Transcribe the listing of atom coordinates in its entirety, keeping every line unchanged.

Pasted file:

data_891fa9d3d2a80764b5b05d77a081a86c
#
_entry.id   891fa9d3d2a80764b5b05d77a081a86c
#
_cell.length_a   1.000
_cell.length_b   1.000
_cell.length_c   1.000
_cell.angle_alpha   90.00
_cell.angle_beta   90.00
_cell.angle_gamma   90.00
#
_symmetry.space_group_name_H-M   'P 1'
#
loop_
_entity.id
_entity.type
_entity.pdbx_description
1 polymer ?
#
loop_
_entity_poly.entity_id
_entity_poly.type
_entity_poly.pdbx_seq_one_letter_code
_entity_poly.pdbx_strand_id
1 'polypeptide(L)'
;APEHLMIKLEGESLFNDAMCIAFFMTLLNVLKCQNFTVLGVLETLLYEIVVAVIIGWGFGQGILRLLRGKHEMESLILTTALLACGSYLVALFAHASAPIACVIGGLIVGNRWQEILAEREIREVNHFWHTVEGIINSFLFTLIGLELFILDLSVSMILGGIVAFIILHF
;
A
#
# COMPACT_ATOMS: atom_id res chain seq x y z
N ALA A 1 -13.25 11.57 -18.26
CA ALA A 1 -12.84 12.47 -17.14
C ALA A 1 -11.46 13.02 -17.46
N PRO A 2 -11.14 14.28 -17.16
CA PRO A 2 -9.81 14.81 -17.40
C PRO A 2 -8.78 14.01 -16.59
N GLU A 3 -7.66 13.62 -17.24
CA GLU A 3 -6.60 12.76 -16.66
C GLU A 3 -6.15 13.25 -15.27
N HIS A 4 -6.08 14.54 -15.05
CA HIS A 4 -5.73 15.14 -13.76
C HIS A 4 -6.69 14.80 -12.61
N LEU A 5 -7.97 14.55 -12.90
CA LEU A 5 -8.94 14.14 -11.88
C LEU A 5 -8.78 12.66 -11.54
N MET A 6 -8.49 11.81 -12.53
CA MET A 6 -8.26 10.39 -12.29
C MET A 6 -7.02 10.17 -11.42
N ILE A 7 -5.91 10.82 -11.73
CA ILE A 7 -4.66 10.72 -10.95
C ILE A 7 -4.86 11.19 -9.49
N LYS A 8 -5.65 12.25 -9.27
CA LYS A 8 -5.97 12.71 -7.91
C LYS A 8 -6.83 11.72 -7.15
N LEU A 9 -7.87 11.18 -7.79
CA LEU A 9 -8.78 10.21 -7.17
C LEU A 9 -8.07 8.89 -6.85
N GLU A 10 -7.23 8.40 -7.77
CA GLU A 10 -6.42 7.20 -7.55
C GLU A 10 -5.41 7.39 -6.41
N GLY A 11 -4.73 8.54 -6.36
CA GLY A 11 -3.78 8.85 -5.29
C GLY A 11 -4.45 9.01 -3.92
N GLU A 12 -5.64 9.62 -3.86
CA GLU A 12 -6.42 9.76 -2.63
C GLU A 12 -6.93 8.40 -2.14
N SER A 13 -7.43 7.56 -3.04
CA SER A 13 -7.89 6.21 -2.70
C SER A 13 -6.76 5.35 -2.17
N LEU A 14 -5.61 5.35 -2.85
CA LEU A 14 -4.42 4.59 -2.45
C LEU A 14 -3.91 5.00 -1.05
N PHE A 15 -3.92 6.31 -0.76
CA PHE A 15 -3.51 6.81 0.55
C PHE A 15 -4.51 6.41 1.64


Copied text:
data_891fa9d3d2a80764b5b05d77a081a86c
#
_entry.id   891fa9d3d2a80764b5b05d77a081a86c
#
_cell.length_a   1.000
_cell.length_b   1.000
_cell.length_c   1.000
_cell.angle_alpha   90.00
_cell.angle_beta   90.00
_cell.angle_gamma   90.00
#
_symmetry.space_group_name_H-M   'P 1'
#
loop_
_entity.id
_entity.type
_entity.pdbx_description
1 polymer ?
#
loop_
_entity_poly.entity_id
_entity_poly.type
_entity_poly.pdbx_seq_one_letter_code
_entity_poly.pdbx_strand_id
1 'polypeptide(L)'
;APEHLMIKLEGESLFNDAMCIAFFMTLLNVLKCQNFTVLGVLETLLYEIVVAVIIGWGFGQGILRLLRGKHEMESLILTTALLACGSYLVALFAHASAPIACVIGGLIVGNRWQEILAEREIREVNHFWHTVEGIINSFLFTLIGLELFILDLSVSMILGGIVAFIILHF
;
A
#
# COMPACT_ATOMS: atom_id res chain seq x y z
N ALA A 1 -13.25 11.57 -18.26
CA ALA A 1 -12.84 12.47 -17.14
C ALA A 1 -11.46 13.02 -17.46
N PRO A 2 -11.14 14.28 -17.16
CA PRO A 2 -9.81 14.81 -17.40
C PRO A 2 -8.78 14.01 -16.59
N GLU A 3 -7.66 13.62 -17.24
CA GLU A 3 -6.60 12.76 -16.66
C GLU A 3 -6.15 13.25 -15.27
N HIS A 4 -6.08 14.54 -15.05
CA HIS A 4 -5.73 15.14 -13.76
C HIS A 4 -6.69 14.80 -12.61
N LEU A 5 -7.97 14.55 -12.90
CA LEU A 5 -8.94 14.14 -11.88
C LEU A 5 -8.78 12.66 -11.54
N MET A 6 -8.49 11.81 -12.53
CA MET A 6 -8.26 10.39 -12.29
C MET A 6 -7.02 10.17 -11.42
N ILE A 7 -5.91 10.82 -11.73
CA ILE A 7 -4.66 10.72 -10.95
C ILE A 7 -4.86 11.19 -9.49
N LYS A 8 -5.65 12.25 -9.27
CA LYS A 8 -5.97 12.71 -7.91
C LYS A 8 -6.83 11.72 -7.15
N LEU A 9 -7.87 11.18 -7.79
CA LEU A 9 -8.78 10.21 -7.17
C LEU A 9 -8.07 8.89 -6.85
N GLU A 10 -7.23 8.40 -7.77
CA GLU A 10 -6.42 7.20 -7.55
C GLU A 10 -5.41 7.39 -6.41
N GLY A 11 -4.73 8.54 -6.36
CA GLY A 11 -3.78 8.85 -5.29
C GLY A 11 -4.45 9.01 -3.92
N GLU A 12 -5.64 9.62 -3.86
CA GLU A 12 -6.42 9.76 -2.63
C GLU A 12 -6.93 8.40 -2.14
N SER A 13 -7.43 7.56 -3.04
CA SER A 13 -7.89 6.21 -2.70
C SER A 13 -6.76 5.35 -2.17
N LEU A 14 -5.61 5.35 -2.85
CA LEU A 14 -4.42 4.59 -2.45
C LEU A 14 -3.91 5.00 -1.05
N PHE A 15 -3.92 6.31 -0.76
CA PHE A 15 -3.51 6.81 0.55
C PHE A 15 -4.51 6.41 1.64